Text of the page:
I.  When patients seek treatment for any of the myriad conditions that cause pain, a health care practitioner shall refer or prescribe to a patient any of the following treatment alternatives, based on the practitioner's clinical judgment and the availability of the treatment, before starting a patient on an opioid; chiropractic, physical therapy, occupational therapy, acupuncture, massage therapy, and/or osteopathic manipulation.

II.  The health care practitioner shall honor the nonopioid directive first, by administering less addictive, nonopioid medications or nonpharmacological modalities as a first line of treatment, whenever possible.

III.  Nothing in this section shall be construed to require that all of the treatment alternatives set forth in paragraph I shall be required to be exhausted prior to the patient receiving a prescription for an opioid.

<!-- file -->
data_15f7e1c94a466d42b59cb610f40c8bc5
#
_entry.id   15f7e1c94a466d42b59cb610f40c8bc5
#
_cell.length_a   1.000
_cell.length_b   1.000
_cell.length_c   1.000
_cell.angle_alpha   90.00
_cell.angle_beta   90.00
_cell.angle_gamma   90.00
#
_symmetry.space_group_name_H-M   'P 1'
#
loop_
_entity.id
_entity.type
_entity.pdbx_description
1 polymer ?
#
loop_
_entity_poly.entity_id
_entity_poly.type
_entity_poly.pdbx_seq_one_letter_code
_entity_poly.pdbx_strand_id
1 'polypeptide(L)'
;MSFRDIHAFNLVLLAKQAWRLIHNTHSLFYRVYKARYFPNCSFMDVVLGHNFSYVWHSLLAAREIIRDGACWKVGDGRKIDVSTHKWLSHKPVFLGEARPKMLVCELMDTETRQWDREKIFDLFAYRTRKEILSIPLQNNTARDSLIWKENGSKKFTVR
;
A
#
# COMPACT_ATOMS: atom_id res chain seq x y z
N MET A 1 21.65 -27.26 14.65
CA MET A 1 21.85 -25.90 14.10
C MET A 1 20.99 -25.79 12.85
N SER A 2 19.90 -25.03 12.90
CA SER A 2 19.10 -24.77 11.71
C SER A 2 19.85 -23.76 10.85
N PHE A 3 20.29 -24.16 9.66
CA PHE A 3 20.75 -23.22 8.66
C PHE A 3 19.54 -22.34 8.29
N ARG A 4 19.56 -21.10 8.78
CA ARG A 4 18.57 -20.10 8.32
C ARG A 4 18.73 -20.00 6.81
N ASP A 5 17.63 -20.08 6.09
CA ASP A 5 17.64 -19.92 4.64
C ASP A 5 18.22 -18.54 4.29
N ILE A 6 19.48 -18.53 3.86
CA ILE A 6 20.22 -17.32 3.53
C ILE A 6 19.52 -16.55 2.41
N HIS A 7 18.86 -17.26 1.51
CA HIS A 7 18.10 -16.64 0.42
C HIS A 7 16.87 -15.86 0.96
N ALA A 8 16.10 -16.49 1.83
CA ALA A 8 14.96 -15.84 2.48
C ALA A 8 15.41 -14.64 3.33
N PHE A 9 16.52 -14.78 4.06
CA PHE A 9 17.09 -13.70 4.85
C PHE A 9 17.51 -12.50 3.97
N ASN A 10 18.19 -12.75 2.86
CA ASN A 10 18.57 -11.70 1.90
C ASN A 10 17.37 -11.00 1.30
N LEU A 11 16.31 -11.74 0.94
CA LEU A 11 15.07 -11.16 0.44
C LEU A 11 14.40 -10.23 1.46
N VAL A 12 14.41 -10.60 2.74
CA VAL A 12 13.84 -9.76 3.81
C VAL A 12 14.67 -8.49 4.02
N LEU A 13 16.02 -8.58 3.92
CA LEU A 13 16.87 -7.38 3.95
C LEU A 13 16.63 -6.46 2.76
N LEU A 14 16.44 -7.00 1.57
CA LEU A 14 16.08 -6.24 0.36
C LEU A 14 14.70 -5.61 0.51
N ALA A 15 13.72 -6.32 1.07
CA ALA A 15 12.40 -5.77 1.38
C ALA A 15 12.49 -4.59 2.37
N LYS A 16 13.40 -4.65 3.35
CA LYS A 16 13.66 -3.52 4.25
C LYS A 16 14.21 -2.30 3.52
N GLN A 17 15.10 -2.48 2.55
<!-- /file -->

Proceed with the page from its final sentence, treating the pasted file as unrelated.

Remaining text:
IV.  Nothing in this section shall preclude a health care practitioner from simultaneously prescribing an opioid and prescribing or recommending any of the procedures set forth in paragraph I.

126-A:91  Rulemaking.  The commissioner shall adopt rules, pursuant to RSA 541-A, relative to:

I.  A standard form for the recording and transmission of the voluntary nonopioid directive form, which shall include verification by the patient's practitioner and which shall comply with the appropriate confidentiality requirements of the Health Insurance Portability and Accountability Act of 1996 (HIPAA) as amended, and shall include, the basic procedures necessary to revoke the voluntary nonopioid directive form.

II.  Procedures to record the voluntary nonopioid directive form in the patient's medical record or, if available, the patient's interoperable electronic medical record in the system.